The Rebels made a fierce attack upon the garrison at Milliken’s Bend. For a few moments during the fight the prospects of their success were very good. The negroes composing the garrison had not been long under arms, and their discipline was far from perfect. The Rebels obtained possession of a part of our works, but were held at bay by the garrison, until the arrival of a gun-boat turned the scale in our favor. The odds were against us at the outset, but we succeeded in putting the enemy to flight.
In this attack the Rebels made use of a movable breast-work, consisting of a large drove of mules, which they kept in their front as they advanced upon the fort. This breast-work served very well at first, but grew unmanageable as our fire became severe. It finally broke and fled to the rear, throwing the Rebel lines into confusion. I believe it was the first instance on record where the defenses ran away, leaving the defenders uncovered. It marked a new, but unsuccessful, phase of war. An officer who was present at the defense of Milliken’s Bend vouches for the truth of the story.
The Rebels captured a portion of the garrison, including some of the white officers holding commissions in negro regiments. The negro prisoners were variously disposed of. Some were butchered on the spot while pleading for quarter; others were taken a few miles on the retreat, and then shot by the wayside. A few were driven away by their masters, who formed a part of the raiding force, but they soon escaped and returned to our lines. Of the officers who surrendered as prisoners of war, some were shot or hanged within a short distance of their place of capture. Two were taken to Shreveport and lodged in jail with one of the captured lessees. One night these officers were taken from the jail by order of General Kirby Smith, and delivered into the hands of the provost-marshal, to be shot for the crime of accepting commissions in negro regiments. Before morning they were dead.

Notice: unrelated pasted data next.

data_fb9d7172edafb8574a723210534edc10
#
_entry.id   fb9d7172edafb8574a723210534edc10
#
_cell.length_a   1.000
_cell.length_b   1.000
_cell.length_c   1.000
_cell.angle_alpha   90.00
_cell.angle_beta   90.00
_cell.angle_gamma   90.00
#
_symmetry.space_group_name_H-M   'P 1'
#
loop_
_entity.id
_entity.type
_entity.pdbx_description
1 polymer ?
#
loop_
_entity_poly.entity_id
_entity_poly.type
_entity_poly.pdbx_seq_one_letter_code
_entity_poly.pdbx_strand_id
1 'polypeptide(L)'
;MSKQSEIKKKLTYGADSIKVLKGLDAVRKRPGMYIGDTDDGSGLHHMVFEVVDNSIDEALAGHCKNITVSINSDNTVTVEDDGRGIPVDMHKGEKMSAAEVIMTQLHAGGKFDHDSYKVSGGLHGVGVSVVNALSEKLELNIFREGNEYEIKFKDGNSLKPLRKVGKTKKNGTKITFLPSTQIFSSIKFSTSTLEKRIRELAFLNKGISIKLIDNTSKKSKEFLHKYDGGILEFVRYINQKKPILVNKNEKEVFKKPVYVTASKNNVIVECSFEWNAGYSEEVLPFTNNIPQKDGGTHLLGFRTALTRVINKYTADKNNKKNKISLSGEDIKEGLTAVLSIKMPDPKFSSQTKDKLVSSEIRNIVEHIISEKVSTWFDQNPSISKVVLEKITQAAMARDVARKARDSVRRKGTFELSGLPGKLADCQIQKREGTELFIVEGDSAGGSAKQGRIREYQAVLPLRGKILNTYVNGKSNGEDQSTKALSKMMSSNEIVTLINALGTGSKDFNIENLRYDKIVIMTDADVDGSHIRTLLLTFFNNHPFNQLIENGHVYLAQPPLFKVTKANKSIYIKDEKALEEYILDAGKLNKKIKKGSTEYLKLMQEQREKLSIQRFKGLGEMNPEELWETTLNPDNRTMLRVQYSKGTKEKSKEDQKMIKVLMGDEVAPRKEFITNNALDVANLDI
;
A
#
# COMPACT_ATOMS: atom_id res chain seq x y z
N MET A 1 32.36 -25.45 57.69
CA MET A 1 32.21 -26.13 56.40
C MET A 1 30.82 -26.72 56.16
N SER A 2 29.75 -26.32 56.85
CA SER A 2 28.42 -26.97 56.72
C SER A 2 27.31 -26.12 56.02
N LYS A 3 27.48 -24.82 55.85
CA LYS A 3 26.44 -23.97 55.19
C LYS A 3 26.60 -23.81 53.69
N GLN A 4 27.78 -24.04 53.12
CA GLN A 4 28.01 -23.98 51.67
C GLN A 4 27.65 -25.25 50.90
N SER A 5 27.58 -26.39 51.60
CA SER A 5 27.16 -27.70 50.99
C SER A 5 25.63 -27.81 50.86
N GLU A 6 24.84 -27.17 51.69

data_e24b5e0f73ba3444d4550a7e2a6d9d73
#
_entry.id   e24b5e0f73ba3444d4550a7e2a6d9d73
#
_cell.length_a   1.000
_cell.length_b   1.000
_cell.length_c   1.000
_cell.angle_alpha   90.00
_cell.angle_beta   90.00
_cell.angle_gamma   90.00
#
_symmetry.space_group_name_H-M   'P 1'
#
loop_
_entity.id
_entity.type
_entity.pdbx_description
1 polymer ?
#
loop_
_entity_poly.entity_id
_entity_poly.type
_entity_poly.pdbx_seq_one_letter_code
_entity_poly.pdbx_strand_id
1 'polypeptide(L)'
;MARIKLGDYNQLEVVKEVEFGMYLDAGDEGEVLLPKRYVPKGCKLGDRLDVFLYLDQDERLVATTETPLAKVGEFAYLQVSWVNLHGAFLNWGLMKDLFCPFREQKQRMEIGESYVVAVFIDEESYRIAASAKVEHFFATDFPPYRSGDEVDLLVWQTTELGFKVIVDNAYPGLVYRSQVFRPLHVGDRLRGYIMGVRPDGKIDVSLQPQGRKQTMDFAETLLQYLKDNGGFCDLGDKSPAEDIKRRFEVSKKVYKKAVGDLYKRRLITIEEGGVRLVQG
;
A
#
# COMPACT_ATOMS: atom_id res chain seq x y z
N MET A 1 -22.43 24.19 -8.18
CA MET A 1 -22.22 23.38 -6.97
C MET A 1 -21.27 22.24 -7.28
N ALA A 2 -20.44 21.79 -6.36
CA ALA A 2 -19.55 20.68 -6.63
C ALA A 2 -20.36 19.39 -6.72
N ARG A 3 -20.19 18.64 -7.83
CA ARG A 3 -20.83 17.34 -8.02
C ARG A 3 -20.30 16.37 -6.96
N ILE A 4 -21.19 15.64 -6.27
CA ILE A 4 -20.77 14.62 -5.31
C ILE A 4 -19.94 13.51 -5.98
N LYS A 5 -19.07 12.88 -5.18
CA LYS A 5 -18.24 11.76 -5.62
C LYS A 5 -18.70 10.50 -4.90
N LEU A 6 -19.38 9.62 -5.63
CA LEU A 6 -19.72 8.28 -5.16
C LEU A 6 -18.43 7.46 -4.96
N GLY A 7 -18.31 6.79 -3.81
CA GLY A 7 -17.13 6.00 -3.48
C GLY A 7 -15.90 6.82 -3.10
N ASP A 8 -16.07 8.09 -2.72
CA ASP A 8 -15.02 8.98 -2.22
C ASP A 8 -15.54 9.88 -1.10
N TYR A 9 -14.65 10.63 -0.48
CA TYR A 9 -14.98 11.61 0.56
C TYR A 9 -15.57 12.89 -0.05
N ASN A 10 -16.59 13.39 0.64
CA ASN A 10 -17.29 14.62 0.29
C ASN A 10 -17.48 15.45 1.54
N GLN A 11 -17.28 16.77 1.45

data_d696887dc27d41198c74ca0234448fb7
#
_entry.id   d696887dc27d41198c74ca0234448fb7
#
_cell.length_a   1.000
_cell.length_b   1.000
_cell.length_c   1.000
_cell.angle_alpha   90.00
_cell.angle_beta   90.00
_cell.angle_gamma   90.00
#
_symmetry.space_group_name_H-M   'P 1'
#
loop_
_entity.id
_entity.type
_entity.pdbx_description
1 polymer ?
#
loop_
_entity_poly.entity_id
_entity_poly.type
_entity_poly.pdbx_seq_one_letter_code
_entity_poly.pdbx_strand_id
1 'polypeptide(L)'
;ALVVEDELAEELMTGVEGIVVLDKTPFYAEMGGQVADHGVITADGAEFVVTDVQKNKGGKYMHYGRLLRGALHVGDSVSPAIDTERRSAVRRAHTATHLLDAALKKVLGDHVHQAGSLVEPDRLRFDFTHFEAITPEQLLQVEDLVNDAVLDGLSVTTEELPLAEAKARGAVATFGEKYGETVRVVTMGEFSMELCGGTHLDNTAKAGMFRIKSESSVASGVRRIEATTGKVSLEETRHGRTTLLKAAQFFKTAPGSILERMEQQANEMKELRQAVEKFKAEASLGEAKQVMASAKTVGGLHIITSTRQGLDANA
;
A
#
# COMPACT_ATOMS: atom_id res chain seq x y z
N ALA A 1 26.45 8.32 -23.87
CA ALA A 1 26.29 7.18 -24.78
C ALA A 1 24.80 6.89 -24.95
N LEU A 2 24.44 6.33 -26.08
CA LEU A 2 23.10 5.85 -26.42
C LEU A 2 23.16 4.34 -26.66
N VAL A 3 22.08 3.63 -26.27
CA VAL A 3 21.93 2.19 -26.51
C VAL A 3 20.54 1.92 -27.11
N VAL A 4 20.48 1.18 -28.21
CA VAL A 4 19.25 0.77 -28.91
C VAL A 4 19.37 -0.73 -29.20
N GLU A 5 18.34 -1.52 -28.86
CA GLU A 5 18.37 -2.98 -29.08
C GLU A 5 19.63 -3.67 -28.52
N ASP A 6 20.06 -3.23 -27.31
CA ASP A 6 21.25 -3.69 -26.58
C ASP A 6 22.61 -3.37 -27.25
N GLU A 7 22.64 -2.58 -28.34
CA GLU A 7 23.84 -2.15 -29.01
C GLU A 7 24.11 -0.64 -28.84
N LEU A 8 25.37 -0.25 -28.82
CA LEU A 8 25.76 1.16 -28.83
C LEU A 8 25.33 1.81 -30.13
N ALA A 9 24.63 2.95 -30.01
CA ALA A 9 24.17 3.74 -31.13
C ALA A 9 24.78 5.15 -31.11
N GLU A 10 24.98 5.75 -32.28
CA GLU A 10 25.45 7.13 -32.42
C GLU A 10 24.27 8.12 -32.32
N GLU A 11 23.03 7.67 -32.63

Similar raids were made at other points along the river, where plantations were being cultivated under the new system. At all these places the mules were stolen and the negroes either frightened or driven away. Work was suspended until the plantations could be newly stocked and equipped. This suspension occurred at the busiest time in the season. The production of the cotton was, consequently, greatly retarded. On some plantations the weeds grew faster than the cotton, and refused to be put down. On others, the excellent progress the weeds had made, during the period of idleness, rendered the yield of the cotton-plant very small. Some of the plantations were not restocked after the raid, and speedily ran to waste.
In 1863, no lessee made more than half an ordinary crop of cotton, and very few secured even this return. Some obtained a quarter or an eighth of a bale to the acre, and some gathered only one bale where they should have gathered twelve or twenty. A few lost money in the speculation. Some made a fair profit on their investment, and others realized their expectations of an enormous reward. Several parties united their interest on three or four plantations in different localities, so that a failure in one quarter was offset by success in another.